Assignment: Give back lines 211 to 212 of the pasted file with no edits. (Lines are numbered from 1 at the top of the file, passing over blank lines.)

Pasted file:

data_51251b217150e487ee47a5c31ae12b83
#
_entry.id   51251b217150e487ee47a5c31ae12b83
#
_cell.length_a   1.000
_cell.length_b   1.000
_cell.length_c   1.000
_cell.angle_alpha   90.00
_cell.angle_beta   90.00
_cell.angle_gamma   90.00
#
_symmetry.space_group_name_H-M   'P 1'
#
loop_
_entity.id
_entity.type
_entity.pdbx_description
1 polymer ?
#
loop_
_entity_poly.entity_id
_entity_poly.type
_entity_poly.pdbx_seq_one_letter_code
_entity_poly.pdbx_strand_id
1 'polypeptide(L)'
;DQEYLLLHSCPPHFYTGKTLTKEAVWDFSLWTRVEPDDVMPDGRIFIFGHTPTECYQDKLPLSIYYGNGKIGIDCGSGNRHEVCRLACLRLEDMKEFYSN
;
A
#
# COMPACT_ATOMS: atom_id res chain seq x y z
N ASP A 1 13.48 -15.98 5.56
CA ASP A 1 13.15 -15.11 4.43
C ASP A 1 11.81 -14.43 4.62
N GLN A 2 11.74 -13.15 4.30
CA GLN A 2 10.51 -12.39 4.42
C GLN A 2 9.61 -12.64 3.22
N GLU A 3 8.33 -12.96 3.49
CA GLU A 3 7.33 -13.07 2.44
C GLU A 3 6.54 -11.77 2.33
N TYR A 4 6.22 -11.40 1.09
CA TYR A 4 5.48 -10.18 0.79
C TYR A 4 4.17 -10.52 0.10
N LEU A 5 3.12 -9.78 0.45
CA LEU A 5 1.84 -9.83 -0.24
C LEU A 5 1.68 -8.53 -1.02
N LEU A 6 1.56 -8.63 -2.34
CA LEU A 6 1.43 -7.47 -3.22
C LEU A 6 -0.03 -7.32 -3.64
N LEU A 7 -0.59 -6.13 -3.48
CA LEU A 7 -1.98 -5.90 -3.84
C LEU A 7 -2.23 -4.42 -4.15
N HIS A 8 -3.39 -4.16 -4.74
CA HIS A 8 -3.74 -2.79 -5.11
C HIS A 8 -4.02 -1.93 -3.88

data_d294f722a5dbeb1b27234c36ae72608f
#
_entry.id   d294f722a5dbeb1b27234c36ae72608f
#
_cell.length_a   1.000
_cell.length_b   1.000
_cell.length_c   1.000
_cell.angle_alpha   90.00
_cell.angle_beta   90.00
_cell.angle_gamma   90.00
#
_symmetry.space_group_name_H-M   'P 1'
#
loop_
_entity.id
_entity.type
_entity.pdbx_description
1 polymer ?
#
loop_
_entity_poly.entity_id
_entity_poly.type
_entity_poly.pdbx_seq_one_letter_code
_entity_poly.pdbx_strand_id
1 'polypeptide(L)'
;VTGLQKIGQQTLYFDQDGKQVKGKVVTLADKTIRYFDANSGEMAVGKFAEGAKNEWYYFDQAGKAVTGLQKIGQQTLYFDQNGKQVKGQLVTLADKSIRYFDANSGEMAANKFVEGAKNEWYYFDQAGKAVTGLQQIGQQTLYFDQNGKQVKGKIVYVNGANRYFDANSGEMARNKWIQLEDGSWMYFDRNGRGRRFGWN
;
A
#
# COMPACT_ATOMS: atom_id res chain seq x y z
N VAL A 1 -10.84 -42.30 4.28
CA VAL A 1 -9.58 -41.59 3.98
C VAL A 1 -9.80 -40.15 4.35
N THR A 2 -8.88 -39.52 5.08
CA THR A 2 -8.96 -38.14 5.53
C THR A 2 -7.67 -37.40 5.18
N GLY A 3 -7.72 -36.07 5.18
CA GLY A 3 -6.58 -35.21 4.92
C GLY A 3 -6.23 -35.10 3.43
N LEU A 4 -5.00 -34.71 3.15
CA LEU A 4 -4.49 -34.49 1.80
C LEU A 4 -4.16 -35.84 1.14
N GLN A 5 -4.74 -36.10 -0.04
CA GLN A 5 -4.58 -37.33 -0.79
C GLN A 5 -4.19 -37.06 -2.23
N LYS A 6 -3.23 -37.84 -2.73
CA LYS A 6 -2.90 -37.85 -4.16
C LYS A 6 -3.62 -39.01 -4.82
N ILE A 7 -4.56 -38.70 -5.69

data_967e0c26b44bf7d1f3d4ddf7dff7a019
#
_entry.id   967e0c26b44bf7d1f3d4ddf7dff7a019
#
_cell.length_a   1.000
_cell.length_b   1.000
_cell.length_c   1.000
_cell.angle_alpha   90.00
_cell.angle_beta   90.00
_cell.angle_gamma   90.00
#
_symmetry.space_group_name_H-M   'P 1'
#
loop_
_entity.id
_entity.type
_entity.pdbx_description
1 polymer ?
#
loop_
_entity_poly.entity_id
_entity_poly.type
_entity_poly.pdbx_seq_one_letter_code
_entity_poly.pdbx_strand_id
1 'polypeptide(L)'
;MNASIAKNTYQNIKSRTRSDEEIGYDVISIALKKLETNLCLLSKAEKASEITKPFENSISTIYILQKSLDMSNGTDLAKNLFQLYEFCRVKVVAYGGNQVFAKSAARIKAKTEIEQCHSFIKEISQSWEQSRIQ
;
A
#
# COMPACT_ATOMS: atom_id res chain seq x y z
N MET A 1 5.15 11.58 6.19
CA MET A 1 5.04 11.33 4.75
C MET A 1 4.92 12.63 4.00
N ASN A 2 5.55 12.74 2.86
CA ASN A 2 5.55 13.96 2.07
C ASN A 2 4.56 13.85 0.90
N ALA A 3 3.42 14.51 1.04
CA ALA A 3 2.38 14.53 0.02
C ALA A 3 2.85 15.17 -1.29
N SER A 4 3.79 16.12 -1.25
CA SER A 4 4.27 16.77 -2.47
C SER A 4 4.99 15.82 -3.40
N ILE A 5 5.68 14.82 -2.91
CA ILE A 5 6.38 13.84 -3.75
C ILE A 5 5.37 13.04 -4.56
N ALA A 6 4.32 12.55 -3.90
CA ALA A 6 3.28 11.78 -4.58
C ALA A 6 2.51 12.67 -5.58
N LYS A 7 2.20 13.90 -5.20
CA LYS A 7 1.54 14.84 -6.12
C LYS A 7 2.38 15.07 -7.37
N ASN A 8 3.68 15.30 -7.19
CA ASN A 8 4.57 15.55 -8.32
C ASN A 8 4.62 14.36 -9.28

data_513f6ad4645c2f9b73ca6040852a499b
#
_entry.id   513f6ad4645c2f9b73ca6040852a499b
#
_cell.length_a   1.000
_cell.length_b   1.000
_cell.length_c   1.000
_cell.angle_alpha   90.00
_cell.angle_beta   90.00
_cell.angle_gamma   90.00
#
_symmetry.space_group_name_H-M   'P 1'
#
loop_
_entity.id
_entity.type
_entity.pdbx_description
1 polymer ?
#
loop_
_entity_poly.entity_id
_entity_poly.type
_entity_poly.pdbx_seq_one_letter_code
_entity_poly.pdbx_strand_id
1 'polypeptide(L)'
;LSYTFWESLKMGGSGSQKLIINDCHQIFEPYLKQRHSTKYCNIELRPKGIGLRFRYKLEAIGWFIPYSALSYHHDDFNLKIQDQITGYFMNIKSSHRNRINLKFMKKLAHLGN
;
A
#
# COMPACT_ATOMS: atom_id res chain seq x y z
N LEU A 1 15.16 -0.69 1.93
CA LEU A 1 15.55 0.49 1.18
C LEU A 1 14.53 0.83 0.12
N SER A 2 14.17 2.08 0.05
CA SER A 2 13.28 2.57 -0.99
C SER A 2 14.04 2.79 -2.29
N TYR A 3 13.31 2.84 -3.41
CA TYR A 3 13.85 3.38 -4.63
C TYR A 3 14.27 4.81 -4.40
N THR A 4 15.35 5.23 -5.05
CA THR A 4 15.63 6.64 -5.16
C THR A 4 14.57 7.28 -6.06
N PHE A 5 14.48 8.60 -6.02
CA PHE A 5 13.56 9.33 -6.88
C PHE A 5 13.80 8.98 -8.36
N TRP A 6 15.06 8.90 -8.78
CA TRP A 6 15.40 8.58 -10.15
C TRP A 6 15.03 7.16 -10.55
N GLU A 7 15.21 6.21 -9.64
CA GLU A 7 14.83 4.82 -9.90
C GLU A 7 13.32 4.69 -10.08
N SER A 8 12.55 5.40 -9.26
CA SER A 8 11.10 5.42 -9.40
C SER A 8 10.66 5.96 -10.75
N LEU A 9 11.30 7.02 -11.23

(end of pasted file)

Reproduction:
C SER A 8 10.66 5.96 -10.75
N LEU A 9 11.30 7.02 -11.23